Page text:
Dining Out Does Not Mean Eating Out of Control Says Experts
Restaurant portion sizes continue to grow. People are always looking to get more for their money, particularly in recent, more difficult economic times.
“All of us need to be particularly vigilant during the holiday season when most people tend to eat out more frequently and the meals are often even larger.”
Experts agree that controlling the portion size of your meals is an important thing when it comes to working on or maintaining an ideal body composition. This takes a little effort at home but can easily be accomplished when you are planning and preparing your own meals. But according to leading diet and nutrition experts, dining out is an entirely different story and requires much more planning and a strategy.
Restaurant portion sizes continue to grow. People are always looking to get more for their money, particularly in recent, more difficult economic times. Restaurants have responded by increasing portion sizes and perceived value. “You would think this is great news for us, right? Not so fast,” say boomer generation health experts Dian Griesel, Ph.D., and Tom Griesel, authors of the new book TurboCharged: Accelerate Your Fat Burning Metabolism, Get Lean Fast and Leave Diet and Exercise Rules in the Dust (April 2011, BSH). TurboCharged® is a groundbreaking 8-Step program that defies common weight-loss theories. It successfully delivers body-defining rapid fat loss, accelerates metabolism, and improves health and odds of longevity without gimmicks, supplements or special equipment.
The easiest way for a restaurant to accomplish larger portions is to add lower cost ingredients to your plate. This often includes more bread, chips, pasta, rice and potatoes. In addition, they can also make foods “richer” and more filling. They do this by adding fat to the meal. “These added fats are usually the least costly choices they can find and use. None of these portion boosters are good for you, your health or your waistline,” says Dian.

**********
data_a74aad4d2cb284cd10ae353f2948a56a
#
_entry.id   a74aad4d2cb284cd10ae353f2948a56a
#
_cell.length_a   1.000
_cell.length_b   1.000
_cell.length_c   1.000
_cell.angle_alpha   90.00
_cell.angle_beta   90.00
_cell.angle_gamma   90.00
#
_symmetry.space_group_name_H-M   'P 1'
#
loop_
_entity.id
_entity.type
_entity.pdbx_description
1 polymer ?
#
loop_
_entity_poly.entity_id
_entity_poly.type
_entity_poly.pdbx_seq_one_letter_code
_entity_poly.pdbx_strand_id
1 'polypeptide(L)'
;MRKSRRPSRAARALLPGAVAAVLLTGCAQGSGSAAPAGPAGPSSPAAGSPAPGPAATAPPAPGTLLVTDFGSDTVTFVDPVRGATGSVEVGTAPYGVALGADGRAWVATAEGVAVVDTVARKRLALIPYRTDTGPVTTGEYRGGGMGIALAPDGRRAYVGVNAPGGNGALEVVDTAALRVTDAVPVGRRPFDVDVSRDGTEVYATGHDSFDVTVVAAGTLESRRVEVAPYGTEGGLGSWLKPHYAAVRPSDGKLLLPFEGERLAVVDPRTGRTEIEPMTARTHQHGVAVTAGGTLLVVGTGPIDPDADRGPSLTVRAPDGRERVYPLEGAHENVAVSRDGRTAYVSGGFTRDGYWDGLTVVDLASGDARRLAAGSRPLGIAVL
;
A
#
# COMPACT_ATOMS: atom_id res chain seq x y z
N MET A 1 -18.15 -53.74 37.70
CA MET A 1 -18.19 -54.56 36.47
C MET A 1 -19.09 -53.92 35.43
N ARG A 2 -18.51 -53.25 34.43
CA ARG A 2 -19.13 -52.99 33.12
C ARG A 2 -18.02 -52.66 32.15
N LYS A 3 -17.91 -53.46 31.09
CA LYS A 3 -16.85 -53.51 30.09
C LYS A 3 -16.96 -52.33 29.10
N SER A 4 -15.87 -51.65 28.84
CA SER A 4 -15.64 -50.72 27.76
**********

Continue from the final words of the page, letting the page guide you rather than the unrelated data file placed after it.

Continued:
“Since we also have a tendency to eat everything on our plates so we don't feel like we are wasting food or our money, we tend to eat everything put in front of us until we are stuffed, often regretting it later or the following morning when we step on the scale,” elaborates Tom. “All of us need to be particularly vigilant during the holiday season when most people tend to eat out more frequently and the meals are often even larger.”
Portion sizes are what is put on your plate and are not the same as a serving. Guidance can be found on packaging for serving size but restaurant portion sizes are usually at least double.
The Griesel’s offer the following helpful tips for controlling portion size at restaurants, parties or at home.
- Skip the appetizers, bread, and chips because these items usually increase not only the overall calories but add refined carbohydrates and fat. The carbohydrate and fat combination is the fastest route to obesity. The entree portions are more than large enough.
- Eat only half your meal and take the other half home. You can ask for a take-home box before you even get started or you can just leave half. Do not feel compelled to eat everything on your plate.
- Splitting an entree is an even better strategy. Yes, restaurants often charge to split meals but overall it is still less expensive and healthier. Sometimes if you order a large salad and an entrée, they will bring extra plates at no additional charge.
- Try dining family style. Order several entrees and share with the table. Just be sure not to order too much. Less than one entrée per person should always be your guide.
- Make substitutions or order healthy sides. Ask for extra vegetables instead of potatoes, pasta or rice or order some veggies on the side. You can request that your veggies be steamed and served without added fat. Order salad dressing on the side so you can control the amount you use.
- In some restaurants you can order lunch portions instead of dinner portions.
- Eat slowly and be sure to thoroughly chew your food and put your fork or spoon down between each mouthful. It takes time for satiety hormones to kick in and the slower you eat the better. Studies show that slow eaters eat less. Eating slow will increase digestive efficiency and even help you to enjoy your meal more. Fast eaters are often overeaters.
- Focus on your company, not your food. Great meals are meant to be shared with great people; however you should always remember it is the people that really make the experience.
- Frequent restaurants that are accommodating to all of the recommendations made above. This will make everything much easier, healthy and enjoyable. The restaurants will appreciate your business and will often reward you with special service or perks. Always let them know that you appreciate their food and efforts to please you.
Give these tips a try and be sure to send us any other good ideas you have to stay on the road to "Leandom".
Janet Vasquez, Director of Corporate Communications
The Investor Relations Group
11 Stone Street, 3rd floor
New York, NY 10004
Business School of Happiness
Washington Depot, CT